pet emergency

How the Ark Vet Deals with Emergency Situations

Please ring the surgery for immediate advice and treatment should any emergency situation such as the following arise:

  • Breathing difficulty or not breathing
  • Seizure lasting longer than 5 minutes or rapid succession of seizures
  • Straining and unable to urinate, particularly in male dogs and cats
  • Difficulties during birth; straining unsuccessfully longer than 20 mins or bleeding
  • Profuse vomiting and/or diarrhea longer than 24 hours and extreme lethargy
  • Collapsed, unable to use legs eg. after a road traffic accident
  • Wounds eg. after a dog attack
  • Known poison ingestion eg. cat licking lily pollen off its coat or dog eaten chocolate, raisins, stew with onions
  • Eye pain eg. extreme squinting and rubbing
  • Bloated stomach and retching in deep chested dogs

(For out of hours emergencies a number will be provided for the pet emergency clinic in UCD.)

Pet Emergencies at Ark Vet

Here’s an overview of what happens when we get have a pet emergency….

The trained receptionist or veterinary nurse taking the call will assess the urgency of the case, take a brief history and relay the information to the vet and nurse team so as to prepare for the emergency. This is the first step of triage.

Advice will be given on how to safely transport the animal to the vet eg. placing a wounded cat in a box and covering with a towel or to place a clean towel over protruding intestines.

On admission the pet will be brought to the consulting room or if collapsed and in shock, straight to a treatment area with access to oxygen and an emergency box of drugs.

An emergency box will contain:

  • adrenaline
  • respiratory stimulant
  • anti-seizure drugs,
  • dugs to induce vomiting,
  • sterile gloves, IV catheters, scalpels, surgical packs.

A rapid assessment (triage) will be performed and history taken by the vet:

  • is the animal breathing
  • the colour of its gums
  • check for a heartbeat and feel for pulses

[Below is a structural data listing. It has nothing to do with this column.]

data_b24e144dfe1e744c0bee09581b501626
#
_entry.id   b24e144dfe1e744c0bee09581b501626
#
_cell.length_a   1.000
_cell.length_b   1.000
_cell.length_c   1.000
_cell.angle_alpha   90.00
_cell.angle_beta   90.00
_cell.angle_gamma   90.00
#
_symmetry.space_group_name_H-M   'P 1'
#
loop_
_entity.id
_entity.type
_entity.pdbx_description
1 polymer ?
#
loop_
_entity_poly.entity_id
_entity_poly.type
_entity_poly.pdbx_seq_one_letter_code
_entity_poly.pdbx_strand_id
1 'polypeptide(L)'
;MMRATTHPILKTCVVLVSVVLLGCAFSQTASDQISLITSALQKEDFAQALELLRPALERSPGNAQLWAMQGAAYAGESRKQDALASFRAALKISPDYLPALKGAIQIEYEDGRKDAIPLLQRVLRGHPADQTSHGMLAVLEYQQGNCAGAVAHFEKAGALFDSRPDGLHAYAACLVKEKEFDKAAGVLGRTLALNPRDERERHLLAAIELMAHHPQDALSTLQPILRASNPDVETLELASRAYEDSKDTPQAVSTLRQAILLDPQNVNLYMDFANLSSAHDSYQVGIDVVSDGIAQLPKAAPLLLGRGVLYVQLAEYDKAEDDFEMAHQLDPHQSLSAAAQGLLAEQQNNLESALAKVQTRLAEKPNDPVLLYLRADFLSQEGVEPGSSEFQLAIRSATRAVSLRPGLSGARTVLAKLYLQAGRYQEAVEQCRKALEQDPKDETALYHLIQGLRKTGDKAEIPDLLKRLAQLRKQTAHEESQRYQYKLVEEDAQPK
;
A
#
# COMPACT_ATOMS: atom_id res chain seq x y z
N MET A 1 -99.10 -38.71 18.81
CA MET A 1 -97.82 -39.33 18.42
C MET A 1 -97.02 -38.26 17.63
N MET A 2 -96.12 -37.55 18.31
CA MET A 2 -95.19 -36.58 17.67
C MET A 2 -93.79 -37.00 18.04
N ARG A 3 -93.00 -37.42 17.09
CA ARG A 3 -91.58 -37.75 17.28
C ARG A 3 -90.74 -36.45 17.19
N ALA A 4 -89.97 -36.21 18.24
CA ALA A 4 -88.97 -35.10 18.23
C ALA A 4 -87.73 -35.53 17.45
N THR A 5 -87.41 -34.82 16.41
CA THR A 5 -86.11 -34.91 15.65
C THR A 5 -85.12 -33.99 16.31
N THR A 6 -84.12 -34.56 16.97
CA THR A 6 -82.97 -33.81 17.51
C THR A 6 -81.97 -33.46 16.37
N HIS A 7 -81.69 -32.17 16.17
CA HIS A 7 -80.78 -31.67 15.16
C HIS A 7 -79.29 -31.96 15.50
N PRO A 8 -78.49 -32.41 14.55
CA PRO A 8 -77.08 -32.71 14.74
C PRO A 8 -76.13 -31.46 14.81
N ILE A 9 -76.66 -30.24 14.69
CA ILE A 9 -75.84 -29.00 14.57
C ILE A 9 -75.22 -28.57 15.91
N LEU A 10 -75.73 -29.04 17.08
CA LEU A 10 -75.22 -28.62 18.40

• check for wounds and fractures
  • check its reflexes

Written or verbal consent may be needed for treatment or in some cases, euthanasia.

The owner will be asked to wait in a quiet area and will be given regular updates by the vet or nurse.

Emergency Stabilisation of your Pet

If the pet is not breathing and in cardiac arrest, CPR will be carried out:

  • cycles of chest compressions to aid blood flow through and to the heart
  • inserting a breathing tube down the windpipe to inflate the lungs with air.

If or once the pet is breathing:

  • oxygen therapy
  • inserting an intravenous catheter for fluid therapy in dehydrated or collapsed animals
  • pain relief as needed
  • sedation as needed
  • placing a urinary catheter in blocked cats or dogs
  • draining fluid off the chest

Further assessment with in-house equipment involves:

  • taking blood and running tests to check blood sugar levels, kidney and liver toxin levels
  • urine analysis eg. for urinary tract infection
  • blood pressure reading eg. in hyperthyroid cats
  • ultrasound to check if an internal organ is bleeding
  • digital x-rays to check for fractures
  • ECG check for arrythmia

Once a diagnosis has been reached, a treatment plan and estimates of cost for therapy will be discussed.

Hospitalisation for further treatment and monitoring will be provided eg. if a pet needs intravenous fluids, antibiotics, pain relief, bandage changes, special diet for a number of days.

Referral for specialist diagnostics such as MRI/CT scan or specialist ophthalmologist treatment will be organised as needed.